American wrestling may have its share of flamboyant characters, but these portraits of Congolese grapplers by Belgian photographer Colin Delfosse are way more intense than any anti-smoking PSA the Ultimate Warrior could ever shriek his way through.

In the Democratic Republic of Congo, muscleheads and black magic practitioners alike don wrestling garb for choreographed matches set to the sounds of blaring brass. Potions and zombification are part of the show, as is the rare appearance by Congolese Spider-Man.


Delfosse shot these wrestlers in Kinshasa in 2010. Once the off hours hit, the combatants shed their civilian personas and assume their oft voodoo-tinged alter egos (the last dude in the Spider-Mask presumably notwithstanding). Explains the photographer of these athletes:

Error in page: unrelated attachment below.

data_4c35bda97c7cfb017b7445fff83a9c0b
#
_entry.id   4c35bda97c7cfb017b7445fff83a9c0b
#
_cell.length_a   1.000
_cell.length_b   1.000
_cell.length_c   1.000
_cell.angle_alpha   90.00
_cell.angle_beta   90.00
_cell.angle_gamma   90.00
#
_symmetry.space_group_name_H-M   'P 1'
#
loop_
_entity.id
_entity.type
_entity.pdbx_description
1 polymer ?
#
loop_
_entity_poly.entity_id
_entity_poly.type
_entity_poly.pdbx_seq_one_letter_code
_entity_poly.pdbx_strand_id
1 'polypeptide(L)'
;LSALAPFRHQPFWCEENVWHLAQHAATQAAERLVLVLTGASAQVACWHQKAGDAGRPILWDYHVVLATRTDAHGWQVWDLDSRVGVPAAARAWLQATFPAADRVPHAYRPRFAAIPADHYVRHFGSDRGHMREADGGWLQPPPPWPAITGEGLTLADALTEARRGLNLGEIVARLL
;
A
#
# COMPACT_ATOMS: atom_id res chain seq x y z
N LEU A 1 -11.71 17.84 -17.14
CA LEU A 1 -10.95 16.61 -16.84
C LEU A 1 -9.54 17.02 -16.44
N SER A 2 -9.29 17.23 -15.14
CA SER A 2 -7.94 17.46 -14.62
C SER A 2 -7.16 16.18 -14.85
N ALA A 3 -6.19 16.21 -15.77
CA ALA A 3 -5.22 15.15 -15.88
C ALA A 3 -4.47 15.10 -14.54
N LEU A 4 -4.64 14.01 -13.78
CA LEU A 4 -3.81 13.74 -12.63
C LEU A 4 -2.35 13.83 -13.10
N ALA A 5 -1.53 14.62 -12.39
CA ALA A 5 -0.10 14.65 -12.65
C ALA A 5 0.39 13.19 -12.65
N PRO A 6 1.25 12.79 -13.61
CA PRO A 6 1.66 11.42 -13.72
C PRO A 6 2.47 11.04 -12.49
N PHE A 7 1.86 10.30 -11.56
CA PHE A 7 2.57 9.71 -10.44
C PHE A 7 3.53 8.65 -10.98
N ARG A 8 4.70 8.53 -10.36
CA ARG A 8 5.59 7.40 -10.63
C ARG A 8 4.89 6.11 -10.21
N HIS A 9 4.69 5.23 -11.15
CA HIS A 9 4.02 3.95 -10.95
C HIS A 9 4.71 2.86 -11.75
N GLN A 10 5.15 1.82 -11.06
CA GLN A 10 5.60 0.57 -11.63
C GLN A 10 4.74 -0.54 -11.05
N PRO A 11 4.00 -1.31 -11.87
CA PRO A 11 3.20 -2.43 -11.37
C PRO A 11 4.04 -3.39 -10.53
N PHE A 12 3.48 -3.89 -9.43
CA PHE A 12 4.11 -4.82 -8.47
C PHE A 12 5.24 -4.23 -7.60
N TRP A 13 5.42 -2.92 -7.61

Eight million inhabitants, thousands of shegués (street children), hundreds of wrestlers and their brass bands. Edingwe, Dragon, City Train, Mbokotomo: the "legends" of Congolese wrestling invent themselves on a daily basis in the outskirts of Kinshasa. 

The motorised parade of wrestlers attracts crowds from the dusty streets of Massina, Ngili and Matete, towns round the Congolese capital. In back yards, on the tables of the street cafés, or even in the street, the spell casters warm up over primus stoves and cannabis. The ring is hastily set up, the judge climbs onto the ropes. "Let the match begin!" The fight starts and is usually more or less fixed. Rounds follow one another until the final spell is cast, until the adversary is floored, until the next fight.

You can see more of the spectacular photos at Delfosse's website, and Vice and Global Post have some pretty good photographs of the Congolese wrestling scene as well. Also, here are the strangest American pro wrestlers ever to capitalize on science fiction and fantasy personas.

Semi-related: The most important video on YouTube.

[Via Crackajack]